These volumes consider a range of procedural issues that have particular salience for international litigation. The first volume begins with a set of chapters addressing where litigation should proceed when there is more than one court that can or is adjudicating a dispute. The rules of judicial jurisdiction, addressed in a separate collection in this series, establish which courts will have authority to hear a case. However, in disputes involving parties or transactions touching on more than one country, there will almost certainly be more than one court that may be able to assert jurisdiction.
The availability of multiple fora introduces the potential for simultaneous litigation involving the same dispute in different courts, as well as the possibility that although suit is pending in only one court, the chosen forum may not be optimal - at least from the perspective of one of the litigants or the court itself. There are a variety of rules and approaches that have been developed to deal with these problems, including the doctrines of forum non conveniens, lis alibi pendens, and anti-suit injunctions. In addition, ex ante, parties to a transaction may also use a forum selection clause.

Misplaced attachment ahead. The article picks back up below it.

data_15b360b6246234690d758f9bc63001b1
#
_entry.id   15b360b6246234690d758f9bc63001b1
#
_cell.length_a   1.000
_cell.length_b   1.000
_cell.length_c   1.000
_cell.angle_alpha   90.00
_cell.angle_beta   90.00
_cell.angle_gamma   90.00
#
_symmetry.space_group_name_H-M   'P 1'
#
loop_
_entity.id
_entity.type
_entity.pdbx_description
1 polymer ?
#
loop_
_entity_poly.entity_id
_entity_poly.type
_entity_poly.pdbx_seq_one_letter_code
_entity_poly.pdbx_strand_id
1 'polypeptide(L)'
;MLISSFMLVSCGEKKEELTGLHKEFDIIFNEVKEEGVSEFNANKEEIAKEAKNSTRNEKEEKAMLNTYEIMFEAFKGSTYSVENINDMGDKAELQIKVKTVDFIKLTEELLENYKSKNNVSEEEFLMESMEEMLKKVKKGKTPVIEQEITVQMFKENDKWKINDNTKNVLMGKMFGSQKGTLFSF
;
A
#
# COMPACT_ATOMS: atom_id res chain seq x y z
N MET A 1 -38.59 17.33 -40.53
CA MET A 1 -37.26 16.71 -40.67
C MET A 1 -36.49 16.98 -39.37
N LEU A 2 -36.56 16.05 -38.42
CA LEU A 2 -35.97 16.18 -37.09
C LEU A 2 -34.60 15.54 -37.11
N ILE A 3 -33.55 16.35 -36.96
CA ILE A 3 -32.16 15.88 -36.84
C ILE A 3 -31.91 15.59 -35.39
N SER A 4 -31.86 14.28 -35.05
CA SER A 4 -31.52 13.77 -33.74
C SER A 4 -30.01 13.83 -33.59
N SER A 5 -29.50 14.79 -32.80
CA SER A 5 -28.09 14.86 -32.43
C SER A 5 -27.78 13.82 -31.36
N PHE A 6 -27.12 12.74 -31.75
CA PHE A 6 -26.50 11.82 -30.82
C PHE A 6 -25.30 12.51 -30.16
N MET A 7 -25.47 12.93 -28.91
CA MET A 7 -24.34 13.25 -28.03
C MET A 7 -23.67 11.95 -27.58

The volumes then turn to the issues of service of process and discovery, both of which can be particularly challenging in the cross-border context. It next considers class actions and the aggregation of claims. Although class actions were once the exclusive province of the United States, other countries have increasingly begun to adopt procedures allowing for the aggregation of claims from multiple parties. The final section examines the challenges for lawyers practicing in multiple jurisdictions who must navigate different regimes of legal ethics and professional responsibility.
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Procedure and Private International Law (Wendy Collins Perdue ed., Edgar Publishing Limited 2017).